A recent assignment I had to markinvited students to discuss the advantages and disadvantages of Primary versus Delegated legislation.
Primary Legislation in the UK means 'Acts of Parliament' - they can also be called 'statutes' the terms are completely interchangeable. A proposed statute is known as a "Bill". For a bill to become law it has to complete all the stages of the parliamentary legislative process. There is an excellent interactive guide to this at http://www.parliament.uk/about/how/laws/passage-bill/.
If you visit an established English Law Library, you'll see that the earlier volumes of statutes contain many years worth of statutes - but in recent decades three or four fat volumes are needed for a single year's Acts of Parliament. With the development of complex government - there are more and more laws passed.
Parliament can delegate it's law making power - and does so often in primary legislation. The power to make legally enforceable rules is delegated to a Minister; or to local authorities - or to whoever Parliament decides. The 'law' that is produced by the person or body delegated to is known either as 'secondary legislation' or 'delegated legislation'.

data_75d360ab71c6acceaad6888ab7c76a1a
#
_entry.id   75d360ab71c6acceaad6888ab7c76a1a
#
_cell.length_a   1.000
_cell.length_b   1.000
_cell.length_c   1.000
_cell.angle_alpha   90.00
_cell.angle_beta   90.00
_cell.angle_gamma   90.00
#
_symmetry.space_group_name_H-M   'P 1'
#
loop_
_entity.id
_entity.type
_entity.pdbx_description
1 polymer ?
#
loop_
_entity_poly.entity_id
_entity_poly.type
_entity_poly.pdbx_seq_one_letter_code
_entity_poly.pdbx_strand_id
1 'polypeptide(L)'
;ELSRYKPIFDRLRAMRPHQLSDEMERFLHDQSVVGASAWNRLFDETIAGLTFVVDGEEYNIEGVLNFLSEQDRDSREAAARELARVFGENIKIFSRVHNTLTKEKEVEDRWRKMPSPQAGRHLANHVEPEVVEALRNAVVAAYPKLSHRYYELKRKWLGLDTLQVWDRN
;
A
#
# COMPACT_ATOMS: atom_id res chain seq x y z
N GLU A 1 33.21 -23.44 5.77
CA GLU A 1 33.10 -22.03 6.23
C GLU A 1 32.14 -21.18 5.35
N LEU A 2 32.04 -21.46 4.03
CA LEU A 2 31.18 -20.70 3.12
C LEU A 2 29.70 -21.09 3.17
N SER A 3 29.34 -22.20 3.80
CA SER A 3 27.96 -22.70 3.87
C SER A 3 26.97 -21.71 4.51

One issue which writers of assignment titles and exams like to see discussed is the question of the adequacy of scrutiny of legislation. Are MPs and Peers able to thoroughly consider and amend bills? This raises questions about the resources available to legislators - including specialist advice and time.
Some people assume that, without the various stages that primary legislation has to go through, Secondary legislation lacks proper scrutiny. It's worth thinking that through. What scrutiny is required - and how does the present system work? There's another excellent resource available at
So what do you think? Observations and comments are always welcome at firstname.lastname@example.org